I know there are many more.  But even these few prove that movies are alive and well and making the world just a little bit better.


What were your favorites of the year?


Monday, January 1, 2018

New Year, New You!

 A new year always brings new opportunities to better ourselves and our world.  If you haven’t figured out what to do, here are some ideas.  They all come from the same place:   do no harm. 


  1.      Stop harming the planet. 
a.  Get a hybrid or non-polluting car.  Even a smaller car would help.  Get solar.  Walk more.  Stop smoking. Become an activist against the use of fossil fuel.  Reuse more.  Recycle. Use less.  Tell your waiter “no straws, please”.  Always bring reusable bags when shopping.  Every action, especially when multiplied, makes a difference.  Be a part of making the world a better place.  It feels fantastic!

  2.      Stop harming people.
    Be kind and respectful above all else. We’re all neighbors, sharing one planet that we must work together to save.   So, lose your old ideas of “us vs. them”.  We are all “us”.  Race, religion, gender, orientation, and other factors of humanity do not separate us from “us”.  Eschew all ideas, words, laws—anything that disenfranchise or vilify others for their mere identity. Every time you draw a line, you cut us all—including yourself.  But love, respect and kindness make the world a beautiful, joyous place.

3.      Stop harming animals. 
a.  Stop eating them.  It’s better for your body, the planet and the animals.  Factory farming is a huge cause of global pollution. And eating animals is tantamount to murder. The plant kingdom provides everything you need to be healthy.  Even one less meat meal a week helps.  Avoid eggs, too, because mass production includes throwing male chicks in shredders.  Seriously.  Don’t be a part of that horror.
b. Stop wearing them.  Most clothing and makeup production involving animals is just as cruel.  Don’t promote animal torture and death.  It doesn’t look good on you.
c. Stop buying them from stores and breeders.  There are too many adorable furry friends in shelters and rescues.  Every store-bought pet is a rescue dog or cat’s hope shattered.  Be a hero and save a life.  It’s the greatest feeling in the world.
 
So, there you have it.  Three ways to make you and the world better, brighter and happier.

Now go make this year be just a little bit better!


Much love!





Monday, November 13, 2017

This Year, It’s Personal


'Tis the time when I usually shift from things Hollywood to things Holiday. Whether you’re already humming a traditional tune or grimacing at stores shoving the mercantile madness in your face “too soon”, there is no denying the season is upon us.  I will share my usual thoughts on the holidays once December rolls around, but for now, I’d like to beg those of you who are shopping (or preparing to shop) for holiday gifts to make your choices gifts on both ends.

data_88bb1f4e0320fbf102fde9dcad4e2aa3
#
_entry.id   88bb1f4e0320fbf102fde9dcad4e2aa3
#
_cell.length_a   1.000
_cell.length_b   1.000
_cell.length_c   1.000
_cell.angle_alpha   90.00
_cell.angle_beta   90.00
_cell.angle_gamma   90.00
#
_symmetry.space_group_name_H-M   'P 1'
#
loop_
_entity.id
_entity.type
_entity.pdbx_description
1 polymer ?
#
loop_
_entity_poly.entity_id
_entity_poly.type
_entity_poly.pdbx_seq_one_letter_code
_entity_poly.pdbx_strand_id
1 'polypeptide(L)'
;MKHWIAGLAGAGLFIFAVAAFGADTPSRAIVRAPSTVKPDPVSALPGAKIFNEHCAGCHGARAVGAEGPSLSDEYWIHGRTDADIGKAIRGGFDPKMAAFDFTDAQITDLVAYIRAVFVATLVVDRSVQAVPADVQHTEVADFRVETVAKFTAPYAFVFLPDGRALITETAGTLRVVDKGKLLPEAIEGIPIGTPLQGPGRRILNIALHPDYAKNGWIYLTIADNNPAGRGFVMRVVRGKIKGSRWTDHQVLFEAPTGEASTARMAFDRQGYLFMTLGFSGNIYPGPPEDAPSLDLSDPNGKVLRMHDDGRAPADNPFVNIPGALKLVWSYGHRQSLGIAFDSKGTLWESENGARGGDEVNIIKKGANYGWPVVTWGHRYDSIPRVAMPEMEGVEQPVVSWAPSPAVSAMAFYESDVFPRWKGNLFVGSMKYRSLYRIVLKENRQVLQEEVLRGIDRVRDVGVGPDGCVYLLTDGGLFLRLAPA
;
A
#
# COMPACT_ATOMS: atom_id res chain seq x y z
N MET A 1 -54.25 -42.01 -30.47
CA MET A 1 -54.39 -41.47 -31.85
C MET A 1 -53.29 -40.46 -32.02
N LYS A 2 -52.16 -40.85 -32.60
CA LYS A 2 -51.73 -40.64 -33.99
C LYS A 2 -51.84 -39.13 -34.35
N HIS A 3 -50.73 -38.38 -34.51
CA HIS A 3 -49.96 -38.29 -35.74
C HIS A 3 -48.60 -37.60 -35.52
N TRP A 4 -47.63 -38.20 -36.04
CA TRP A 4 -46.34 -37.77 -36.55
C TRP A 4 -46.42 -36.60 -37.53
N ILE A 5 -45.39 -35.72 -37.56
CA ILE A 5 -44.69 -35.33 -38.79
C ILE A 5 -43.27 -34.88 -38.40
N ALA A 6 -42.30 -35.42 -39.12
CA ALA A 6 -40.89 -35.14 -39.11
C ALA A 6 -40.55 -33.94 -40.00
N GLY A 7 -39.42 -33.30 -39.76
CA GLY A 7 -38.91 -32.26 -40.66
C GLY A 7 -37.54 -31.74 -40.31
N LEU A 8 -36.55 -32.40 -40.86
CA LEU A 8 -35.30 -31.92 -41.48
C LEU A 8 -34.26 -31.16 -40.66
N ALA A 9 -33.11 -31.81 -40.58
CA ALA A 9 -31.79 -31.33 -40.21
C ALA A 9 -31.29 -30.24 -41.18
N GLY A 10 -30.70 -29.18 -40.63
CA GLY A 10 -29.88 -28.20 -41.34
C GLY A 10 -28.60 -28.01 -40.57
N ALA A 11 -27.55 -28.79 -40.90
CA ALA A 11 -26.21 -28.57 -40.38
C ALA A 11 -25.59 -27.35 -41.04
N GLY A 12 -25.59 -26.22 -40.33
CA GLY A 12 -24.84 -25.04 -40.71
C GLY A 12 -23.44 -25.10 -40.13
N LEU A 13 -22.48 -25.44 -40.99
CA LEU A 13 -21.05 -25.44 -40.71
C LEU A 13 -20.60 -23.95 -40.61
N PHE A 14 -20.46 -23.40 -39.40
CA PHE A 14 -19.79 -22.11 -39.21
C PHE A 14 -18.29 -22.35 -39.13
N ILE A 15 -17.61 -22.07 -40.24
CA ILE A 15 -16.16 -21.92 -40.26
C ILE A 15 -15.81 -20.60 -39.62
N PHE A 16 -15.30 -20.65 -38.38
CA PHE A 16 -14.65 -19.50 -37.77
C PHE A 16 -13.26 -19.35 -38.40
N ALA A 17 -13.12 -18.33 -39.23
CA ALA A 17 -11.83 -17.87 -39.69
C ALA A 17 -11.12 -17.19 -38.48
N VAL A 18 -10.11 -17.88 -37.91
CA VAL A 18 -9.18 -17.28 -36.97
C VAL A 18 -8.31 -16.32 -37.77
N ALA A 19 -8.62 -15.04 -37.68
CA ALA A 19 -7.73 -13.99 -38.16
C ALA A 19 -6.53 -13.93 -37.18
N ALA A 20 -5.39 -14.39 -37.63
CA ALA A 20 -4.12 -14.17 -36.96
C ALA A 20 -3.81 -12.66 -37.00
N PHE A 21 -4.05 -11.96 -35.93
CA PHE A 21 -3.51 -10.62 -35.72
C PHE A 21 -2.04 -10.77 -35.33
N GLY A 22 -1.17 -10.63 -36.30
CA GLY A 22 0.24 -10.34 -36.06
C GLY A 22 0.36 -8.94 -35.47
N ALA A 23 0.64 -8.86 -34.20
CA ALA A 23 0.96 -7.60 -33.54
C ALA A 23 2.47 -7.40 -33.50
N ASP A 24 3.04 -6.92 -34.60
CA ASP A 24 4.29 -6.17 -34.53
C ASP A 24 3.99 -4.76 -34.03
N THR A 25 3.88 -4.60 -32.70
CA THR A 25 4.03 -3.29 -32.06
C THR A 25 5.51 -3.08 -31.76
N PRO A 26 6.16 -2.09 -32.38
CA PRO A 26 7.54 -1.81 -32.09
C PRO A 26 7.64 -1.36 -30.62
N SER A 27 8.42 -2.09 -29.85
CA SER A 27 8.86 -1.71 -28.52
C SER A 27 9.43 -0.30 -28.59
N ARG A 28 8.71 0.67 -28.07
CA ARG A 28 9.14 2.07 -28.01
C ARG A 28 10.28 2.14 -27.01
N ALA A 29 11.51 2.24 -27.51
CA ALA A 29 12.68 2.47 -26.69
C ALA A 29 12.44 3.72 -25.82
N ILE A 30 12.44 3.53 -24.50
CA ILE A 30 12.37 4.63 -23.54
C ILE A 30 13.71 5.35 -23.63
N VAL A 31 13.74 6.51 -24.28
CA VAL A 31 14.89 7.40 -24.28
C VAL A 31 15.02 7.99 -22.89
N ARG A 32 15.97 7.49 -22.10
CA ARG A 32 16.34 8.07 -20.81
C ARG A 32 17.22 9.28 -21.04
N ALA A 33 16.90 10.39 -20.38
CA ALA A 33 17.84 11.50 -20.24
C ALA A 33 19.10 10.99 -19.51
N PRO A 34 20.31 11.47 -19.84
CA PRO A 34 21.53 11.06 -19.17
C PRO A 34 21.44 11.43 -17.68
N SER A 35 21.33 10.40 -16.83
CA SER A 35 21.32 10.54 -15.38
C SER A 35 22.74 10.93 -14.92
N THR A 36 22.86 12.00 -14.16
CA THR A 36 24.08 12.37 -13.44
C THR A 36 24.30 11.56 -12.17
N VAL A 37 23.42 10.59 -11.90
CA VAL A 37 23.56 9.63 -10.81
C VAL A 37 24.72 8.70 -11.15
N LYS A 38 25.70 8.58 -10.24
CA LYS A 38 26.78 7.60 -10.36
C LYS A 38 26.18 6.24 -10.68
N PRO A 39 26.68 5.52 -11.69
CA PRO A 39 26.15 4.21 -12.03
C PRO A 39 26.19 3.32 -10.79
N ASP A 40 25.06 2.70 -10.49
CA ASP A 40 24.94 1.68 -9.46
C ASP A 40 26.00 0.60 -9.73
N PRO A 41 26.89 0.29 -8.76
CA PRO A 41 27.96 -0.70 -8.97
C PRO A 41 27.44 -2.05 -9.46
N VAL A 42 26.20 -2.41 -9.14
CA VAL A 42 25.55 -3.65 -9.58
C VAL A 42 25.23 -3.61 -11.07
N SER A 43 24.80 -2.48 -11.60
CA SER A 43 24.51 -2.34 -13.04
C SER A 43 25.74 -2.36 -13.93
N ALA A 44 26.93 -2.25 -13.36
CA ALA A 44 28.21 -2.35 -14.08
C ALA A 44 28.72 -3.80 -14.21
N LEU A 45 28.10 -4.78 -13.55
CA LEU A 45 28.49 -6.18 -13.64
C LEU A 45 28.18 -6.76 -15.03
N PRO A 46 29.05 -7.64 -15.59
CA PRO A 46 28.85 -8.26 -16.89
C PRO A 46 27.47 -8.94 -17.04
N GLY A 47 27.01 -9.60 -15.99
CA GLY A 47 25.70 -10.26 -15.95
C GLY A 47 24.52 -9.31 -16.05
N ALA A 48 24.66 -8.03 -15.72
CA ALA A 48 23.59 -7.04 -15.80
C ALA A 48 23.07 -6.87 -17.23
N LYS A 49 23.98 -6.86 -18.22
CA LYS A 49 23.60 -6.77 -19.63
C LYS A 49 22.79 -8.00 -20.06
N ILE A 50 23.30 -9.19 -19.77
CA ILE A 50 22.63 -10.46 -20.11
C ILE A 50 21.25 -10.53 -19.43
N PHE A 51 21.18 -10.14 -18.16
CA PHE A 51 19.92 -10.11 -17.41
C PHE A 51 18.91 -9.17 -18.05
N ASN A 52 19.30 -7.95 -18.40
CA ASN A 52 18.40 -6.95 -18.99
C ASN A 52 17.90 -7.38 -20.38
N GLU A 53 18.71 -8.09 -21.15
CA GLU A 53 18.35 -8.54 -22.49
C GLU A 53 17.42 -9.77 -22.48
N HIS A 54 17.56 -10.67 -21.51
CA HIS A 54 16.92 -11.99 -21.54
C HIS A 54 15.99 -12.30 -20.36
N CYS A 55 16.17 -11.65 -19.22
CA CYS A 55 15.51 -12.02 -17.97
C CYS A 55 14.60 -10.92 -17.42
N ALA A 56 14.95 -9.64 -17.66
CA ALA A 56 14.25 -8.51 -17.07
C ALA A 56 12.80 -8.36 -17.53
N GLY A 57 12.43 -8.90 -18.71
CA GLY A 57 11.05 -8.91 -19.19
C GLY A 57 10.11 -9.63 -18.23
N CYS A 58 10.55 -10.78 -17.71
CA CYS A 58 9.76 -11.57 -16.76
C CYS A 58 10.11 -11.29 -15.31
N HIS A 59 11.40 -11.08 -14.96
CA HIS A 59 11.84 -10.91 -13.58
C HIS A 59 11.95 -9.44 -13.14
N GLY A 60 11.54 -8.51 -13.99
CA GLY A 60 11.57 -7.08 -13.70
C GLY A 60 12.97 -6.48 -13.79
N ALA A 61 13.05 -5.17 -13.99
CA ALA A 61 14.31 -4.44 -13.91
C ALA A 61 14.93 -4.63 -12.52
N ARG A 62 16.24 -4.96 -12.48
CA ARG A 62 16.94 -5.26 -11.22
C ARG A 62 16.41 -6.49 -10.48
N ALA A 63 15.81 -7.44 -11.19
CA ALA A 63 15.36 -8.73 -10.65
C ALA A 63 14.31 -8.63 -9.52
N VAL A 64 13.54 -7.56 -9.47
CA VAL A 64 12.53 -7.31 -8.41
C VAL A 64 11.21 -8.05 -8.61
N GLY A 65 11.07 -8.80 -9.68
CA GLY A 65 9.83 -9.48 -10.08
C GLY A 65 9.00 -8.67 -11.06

What do I mean?

Simple:  buy gifts from your friends and neighbors.  We all have people in our lives who make arts and crafts and why not support them instead of the faceless corporations who will never know or care that you bought their wares?  We all know someone who makes clothes, crafts, paintings, films, songs, furniture…you name it.  It would be a much-appreciated gift to these people if you’d buy from them instead of the monster stores that are like shills for Wall Street bank accounts.

So, make your gift choice personal, unique and from the heart.  Support people you love who are forging their art.  Buy from them for everyone on your lists.  Today…and every day.

Thank you!

Here are a few ideas from people I know:

Photo Prints:
Josh Patterson Photography:
http://www.joshpatterson.photo/store

Films:
“Bone Dry” (Adventure):  https://tinyurl.com/y98u73a4
“Lake Fear” (Horror):
https://tinyurl.com/yabtf3y2
“Bethany” (Horror): https://tinyurl.com/y78onbdh
“The Killer 4 Pack, II” (Horror): https://www.amazon.com/dp/B075DSC6F9

Novels:

“A Whisper from Within” by Theresa Gattuso O'Connor: https://tinyurl.com/y8b5nq6o

“Nate and Kelley" by Micheal R. Barnard: https://tinyurl.com/y94tv46z
“The Preternatural” by Daryl Hajek: https://tinyurl.com/yajdjzea
David Warren author page on Amazon: https://tinyurl.com/y743889w

Essential Oils & More
:
Garret Miller:
https://www.garrettmiller.com/gifts

And, if none of that grabs you, maybe I have something that will work: http://www.2writers.com/Gregory_Store.htm

So, this year, make it personal!

Peace to all!

Monday, September 4, 2017

Film Festivals for Dummies


First time hitting the festivals as a filmmaker? Well, congratulations! Now, what the heck do you do when you get there? Here’s a short run down of some basic DOs and DON’Ts, based on my past experiences.

DOs:

1.  FIRST THINGS FIRST:  Sign in, get your tickets, SWAG Bag and Filmmakers Badge and whatever else is offered or needed to get into the various screenings, panels and parties.
  
2. GET PRESS:  Find Press Badge people and hand them your Press Kit, flyer or poster and tickets to your film. Smaller festivals may not have Press Badges, so just use your best judgment. The goal is photos and interviews. You may not win an award, but great press is its own reward.

3. BUILD RELATIONSHIPS: Hand a business card to press folks BEFORE they start interviewing. It can help them during the interview or later in editing.  Then, get their card before they leave to follow up & build relationships.  Hand cards to other folks, but AFTER they ask for it: establish interest first; mindless card shoving is pushy and annoying.